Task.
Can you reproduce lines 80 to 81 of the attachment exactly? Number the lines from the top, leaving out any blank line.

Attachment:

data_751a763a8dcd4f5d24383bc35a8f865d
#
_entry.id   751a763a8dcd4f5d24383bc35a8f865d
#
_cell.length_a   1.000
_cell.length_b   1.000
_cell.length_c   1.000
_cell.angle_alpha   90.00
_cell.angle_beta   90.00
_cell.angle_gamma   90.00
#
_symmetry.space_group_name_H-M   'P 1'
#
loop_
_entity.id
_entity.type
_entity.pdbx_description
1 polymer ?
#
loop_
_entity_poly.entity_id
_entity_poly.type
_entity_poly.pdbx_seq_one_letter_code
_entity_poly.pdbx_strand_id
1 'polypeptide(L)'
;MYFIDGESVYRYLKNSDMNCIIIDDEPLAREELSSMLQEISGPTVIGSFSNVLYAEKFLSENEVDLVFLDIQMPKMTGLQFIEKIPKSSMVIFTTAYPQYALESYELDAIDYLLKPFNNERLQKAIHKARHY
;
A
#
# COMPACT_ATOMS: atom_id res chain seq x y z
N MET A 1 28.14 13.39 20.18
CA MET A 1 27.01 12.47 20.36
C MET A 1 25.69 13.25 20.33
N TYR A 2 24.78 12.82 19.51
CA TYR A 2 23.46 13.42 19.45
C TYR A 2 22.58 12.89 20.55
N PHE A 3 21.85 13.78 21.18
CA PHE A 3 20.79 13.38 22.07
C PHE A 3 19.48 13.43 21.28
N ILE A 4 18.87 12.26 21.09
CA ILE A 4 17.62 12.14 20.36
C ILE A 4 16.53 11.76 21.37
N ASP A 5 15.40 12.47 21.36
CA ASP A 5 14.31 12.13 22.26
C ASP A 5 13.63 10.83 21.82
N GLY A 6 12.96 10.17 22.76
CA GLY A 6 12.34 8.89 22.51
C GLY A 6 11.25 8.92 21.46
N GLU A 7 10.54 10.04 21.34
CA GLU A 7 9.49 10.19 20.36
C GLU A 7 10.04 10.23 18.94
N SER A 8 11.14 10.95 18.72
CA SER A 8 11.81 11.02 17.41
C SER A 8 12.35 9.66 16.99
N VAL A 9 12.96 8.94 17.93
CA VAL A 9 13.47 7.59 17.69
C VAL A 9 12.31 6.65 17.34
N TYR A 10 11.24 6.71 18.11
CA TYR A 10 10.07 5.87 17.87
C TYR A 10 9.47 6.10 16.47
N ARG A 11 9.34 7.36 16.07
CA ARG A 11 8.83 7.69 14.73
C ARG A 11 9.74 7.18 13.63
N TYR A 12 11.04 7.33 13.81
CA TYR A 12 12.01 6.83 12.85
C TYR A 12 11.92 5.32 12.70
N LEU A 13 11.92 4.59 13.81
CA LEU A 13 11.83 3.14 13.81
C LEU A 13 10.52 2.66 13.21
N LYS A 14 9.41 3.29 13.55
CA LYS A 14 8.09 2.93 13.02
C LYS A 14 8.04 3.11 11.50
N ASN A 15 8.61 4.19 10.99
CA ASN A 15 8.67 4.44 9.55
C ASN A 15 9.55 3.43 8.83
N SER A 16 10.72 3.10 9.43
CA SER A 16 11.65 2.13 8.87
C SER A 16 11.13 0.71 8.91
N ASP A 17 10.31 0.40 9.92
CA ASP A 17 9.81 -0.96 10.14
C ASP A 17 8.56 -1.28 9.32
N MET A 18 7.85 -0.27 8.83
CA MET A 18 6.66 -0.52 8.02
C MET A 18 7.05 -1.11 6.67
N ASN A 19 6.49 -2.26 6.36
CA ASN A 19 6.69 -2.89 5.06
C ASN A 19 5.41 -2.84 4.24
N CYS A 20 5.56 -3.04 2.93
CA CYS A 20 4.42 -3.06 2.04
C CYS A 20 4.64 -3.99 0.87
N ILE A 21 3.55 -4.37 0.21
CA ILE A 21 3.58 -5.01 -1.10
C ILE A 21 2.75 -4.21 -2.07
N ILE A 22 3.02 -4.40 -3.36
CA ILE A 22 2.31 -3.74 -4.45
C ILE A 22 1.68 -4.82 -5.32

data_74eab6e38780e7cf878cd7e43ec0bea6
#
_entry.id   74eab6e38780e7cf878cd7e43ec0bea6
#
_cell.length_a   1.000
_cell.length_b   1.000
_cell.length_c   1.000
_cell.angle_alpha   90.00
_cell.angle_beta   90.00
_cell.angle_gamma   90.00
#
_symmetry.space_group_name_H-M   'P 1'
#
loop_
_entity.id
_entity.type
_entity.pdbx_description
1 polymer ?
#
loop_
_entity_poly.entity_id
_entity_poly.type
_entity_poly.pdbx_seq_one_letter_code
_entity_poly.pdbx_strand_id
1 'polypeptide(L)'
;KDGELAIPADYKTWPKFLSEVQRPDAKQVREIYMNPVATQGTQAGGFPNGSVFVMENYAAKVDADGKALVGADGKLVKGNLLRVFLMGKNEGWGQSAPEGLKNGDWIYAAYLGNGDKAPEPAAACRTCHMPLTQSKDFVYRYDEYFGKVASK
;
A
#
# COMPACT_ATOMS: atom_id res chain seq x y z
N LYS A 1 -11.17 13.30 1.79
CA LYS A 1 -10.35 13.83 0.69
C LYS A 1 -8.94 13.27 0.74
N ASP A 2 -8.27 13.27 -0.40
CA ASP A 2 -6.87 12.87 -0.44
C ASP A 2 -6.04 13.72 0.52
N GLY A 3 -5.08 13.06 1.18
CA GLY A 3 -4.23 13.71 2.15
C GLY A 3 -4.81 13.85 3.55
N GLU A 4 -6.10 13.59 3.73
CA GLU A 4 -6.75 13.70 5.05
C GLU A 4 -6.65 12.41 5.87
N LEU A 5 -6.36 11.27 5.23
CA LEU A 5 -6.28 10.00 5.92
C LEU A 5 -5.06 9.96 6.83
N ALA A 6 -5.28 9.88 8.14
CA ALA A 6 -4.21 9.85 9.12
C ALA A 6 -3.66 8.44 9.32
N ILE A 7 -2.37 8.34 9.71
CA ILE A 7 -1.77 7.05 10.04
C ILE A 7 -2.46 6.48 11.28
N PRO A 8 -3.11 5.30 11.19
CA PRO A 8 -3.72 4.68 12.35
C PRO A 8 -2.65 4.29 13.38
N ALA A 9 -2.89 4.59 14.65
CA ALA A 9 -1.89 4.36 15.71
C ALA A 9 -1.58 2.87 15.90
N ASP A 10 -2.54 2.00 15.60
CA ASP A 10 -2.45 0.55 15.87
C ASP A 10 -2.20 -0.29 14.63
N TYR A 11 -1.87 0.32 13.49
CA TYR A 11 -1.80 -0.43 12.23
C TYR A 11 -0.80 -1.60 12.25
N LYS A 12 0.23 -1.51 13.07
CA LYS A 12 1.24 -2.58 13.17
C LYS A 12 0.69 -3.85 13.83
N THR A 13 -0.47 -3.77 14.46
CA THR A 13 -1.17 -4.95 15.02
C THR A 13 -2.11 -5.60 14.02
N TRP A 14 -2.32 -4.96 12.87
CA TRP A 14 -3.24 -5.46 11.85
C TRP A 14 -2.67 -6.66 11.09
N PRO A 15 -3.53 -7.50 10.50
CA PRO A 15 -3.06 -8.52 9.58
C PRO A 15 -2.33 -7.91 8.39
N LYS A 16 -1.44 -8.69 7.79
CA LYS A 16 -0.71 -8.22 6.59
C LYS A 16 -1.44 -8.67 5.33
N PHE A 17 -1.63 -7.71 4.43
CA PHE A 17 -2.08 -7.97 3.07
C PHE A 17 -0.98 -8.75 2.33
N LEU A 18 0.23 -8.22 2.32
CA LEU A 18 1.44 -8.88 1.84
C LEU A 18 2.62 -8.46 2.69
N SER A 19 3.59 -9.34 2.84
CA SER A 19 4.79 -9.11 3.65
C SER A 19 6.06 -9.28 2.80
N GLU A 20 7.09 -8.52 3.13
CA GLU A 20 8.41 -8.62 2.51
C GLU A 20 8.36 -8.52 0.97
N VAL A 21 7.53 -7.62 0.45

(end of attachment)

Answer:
CA ASP A 17 9.81 -0.96 10.14
C ASP A 17 8.56 -1.28 9.32